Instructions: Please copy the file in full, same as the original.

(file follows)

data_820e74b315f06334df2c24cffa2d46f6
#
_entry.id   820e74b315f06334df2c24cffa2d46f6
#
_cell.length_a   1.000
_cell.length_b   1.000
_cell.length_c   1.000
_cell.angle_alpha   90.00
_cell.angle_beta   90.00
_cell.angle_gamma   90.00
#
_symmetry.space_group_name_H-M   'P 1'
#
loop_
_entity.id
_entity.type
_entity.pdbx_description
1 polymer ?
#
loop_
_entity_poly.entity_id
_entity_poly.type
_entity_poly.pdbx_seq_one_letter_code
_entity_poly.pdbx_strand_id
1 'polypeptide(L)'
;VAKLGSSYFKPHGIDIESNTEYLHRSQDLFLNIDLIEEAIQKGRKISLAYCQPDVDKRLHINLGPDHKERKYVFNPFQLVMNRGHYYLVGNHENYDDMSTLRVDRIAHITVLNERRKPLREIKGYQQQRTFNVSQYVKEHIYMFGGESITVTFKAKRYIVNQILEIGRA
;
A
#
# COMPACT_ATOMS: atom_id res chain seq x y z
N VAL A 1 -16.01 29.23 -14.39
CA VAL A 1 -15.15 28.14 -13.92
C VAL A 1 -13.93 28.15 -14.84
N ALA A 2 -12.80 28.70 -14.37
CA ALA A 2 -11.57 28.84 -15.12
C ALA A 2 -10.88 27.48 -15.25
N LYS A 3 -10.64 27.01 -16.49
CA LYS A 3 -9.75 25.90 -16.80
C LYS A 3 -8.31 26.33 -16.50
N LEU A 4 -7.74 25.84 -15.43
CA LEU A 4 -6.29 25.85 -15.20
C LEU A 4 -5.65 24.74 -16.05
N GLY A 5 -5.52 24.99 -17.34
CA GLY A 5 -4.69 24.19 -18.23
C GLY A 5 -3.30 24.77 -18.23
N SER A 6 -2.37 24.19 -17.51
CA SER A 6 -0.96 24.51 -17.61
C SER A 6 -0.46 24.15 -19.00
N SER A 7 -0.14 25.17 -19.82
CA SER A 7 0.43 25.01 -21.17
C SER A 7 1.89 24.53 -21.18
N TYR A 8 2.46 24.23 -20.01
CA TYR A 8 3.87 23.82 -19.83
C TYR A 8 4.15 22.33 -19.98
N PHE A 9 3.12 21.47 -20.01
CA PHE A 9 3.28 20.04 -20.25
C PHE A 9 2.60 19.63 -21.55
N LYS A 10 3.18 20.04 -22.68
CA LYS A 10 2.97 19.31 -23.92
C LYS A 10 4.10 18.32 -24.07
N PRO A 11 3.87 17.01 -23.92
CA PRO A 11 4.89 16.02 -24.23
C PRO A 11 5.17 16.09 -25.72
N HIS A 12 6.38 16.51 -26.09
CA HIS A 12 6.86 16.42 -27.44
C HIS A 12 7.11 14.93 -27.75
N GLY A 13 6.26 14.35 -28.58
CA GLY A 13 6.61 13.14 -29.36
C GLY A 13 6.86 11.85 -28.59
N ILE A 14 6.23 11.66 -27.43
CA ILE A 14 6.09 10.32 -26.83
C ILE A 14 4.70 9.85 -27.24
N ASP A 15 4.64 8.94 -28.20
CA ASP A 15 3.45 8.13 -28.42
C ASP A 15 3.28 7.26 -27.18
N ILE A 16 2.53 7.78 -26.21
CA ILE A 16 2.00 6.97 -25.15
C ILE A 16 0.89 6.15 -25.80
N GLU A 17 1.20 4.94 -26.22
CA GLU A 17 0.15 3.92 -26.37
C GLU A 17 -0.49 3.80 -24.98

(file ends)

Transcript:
data_820e74b315f06334df2c24cffa2d46f6
#
_entry.id   820e74b315f06334df2c24cffa2d46f6
#
_cell.length_a   1.000
_cell.length_b   1.000
_cell.length_c   1.000
_cell.angle_alpha   90.00
_cell.angle_beta   90.00
_cell.angle_gamma   90.00
#
_symmetry.space_group_name_H-M   'P 1'
#
loop_
_entity.id
_entity.type
_entity.pdbx_description
1 polymer ?
#
loop_
_entity_poly.entity_id
_entity_poly.type
_entity_poly.pdbx_seq_one_letter_code
_entity_poly.pdbx_strand_id
1 'polypeptide(L)'
;VAKLGSSYFKPHGIDIESNTEYLHRSQDLFLNIDLIEEAIQKGRKISLAYCQPDVDKRLHINLGPDHKERKYVFNPFQLVMNRGHYYLVGNHENYDDMSTLRVDRIAHITVLNERRKPLREIKGYQQQRTFNVSQYVKEHIYMFGGESITVTFKAKRYIVNQILEIGRA
;
A
#
# COMPACT_ATOMS: atom_id res chain seq x y z
N VAL A 1 -16.01 29.23 -14.39
CA VAL A 1 -15.15 28.14 -13.92
C VAL A 1 -13.93 28.15 -14.84
N ALA A 2 -12.80 28.70 -14.37
CA ALA A 2 -11.57 28.84 -15.12
C ALA A 2 -10.88 27.48 -15.25
N LYS A 3 -10.64 27.01 -16.49
CA LYS A 3 -9.75 25.90 -16.80
C LYS A 3 -8.31 26.33 -16.50
N LEU A 4 -7.74 25.84 -15.43
CA LEU A 4 -6.29 25.85 -15.20
C LEU A 4 -5.65 24.74 -16.05
N GLY A 5 -5.52 24.99 -17.34
CA GLY A 5 -4.69 24.19 -18.23
C GLY A 5 -3.30 24.77 -18.23
N SER A 6 -2.37 24.19 -17.51
CA SER A 6 -0.96 24.51 -17.61
C SER A 6 -0.46 24.15 -19.00
N SER A 7 -0.14 25.17 -19.82
CA SER A 7 0.43 25.01 -21.17
C SER A 7 1.89 24.53 -21.18
N TYR A 8 2.46 24.23 -20.01
CA TYR A 8 3.87 23.82 -19.83
C TYR A 8 4.15 22.33 -19.98
N PHE A 9 3.12 21.47 -20.01
CA PHE A 9 3.28 20.04 -20.25
C PHE A 9 2.60 19.63 -21.55
N LYS A 10 3.18 20.04 -22.68
CA LYS A 10 2.97 19.31 -23.92
C LYS A 10 4.10 18.32 -24.07
N PRO A 11 3.87 17.01 -23.92
CA PRO A 11 4.89 16.02 -24.23
C PRO A 11 5.17 16.09 -25.72
N HIS A 12 6.38 16.51 -26.09
CA HIS A 12 6.86 16.42 -27.44
C HIS A 12 7.11 14.93 -27.75
N GLY A 13 6.26 14.35 -28.58
CA GLY A 13 6.61 13.14 -29.36
C GLY A 13 6.86 11.85 -28.59
N ILE A 14 6.23 11.66 -27.43
CA ILE A 14 6.09 10.32 -26.83
C ILE A 14 4.70 9.85 -27.24
N ASP A 15 4.64 8.94 -28.20
CA ASP A 15 3.45 8.13 -28.42
C ASP A 15 3.28 7.26 -27.18
N ILE A 16 2.53 7.78 -26.21
CA ILE A 16 2.00 6.97 -25.15
C ILE A 16 0.89 6.15 -25.80
N GLU A 17 1.20 4.94 -26.22
CA GLU A 17 0.15 3.92 -26.37
C GLU A 17 -0.49 3.80 -24.98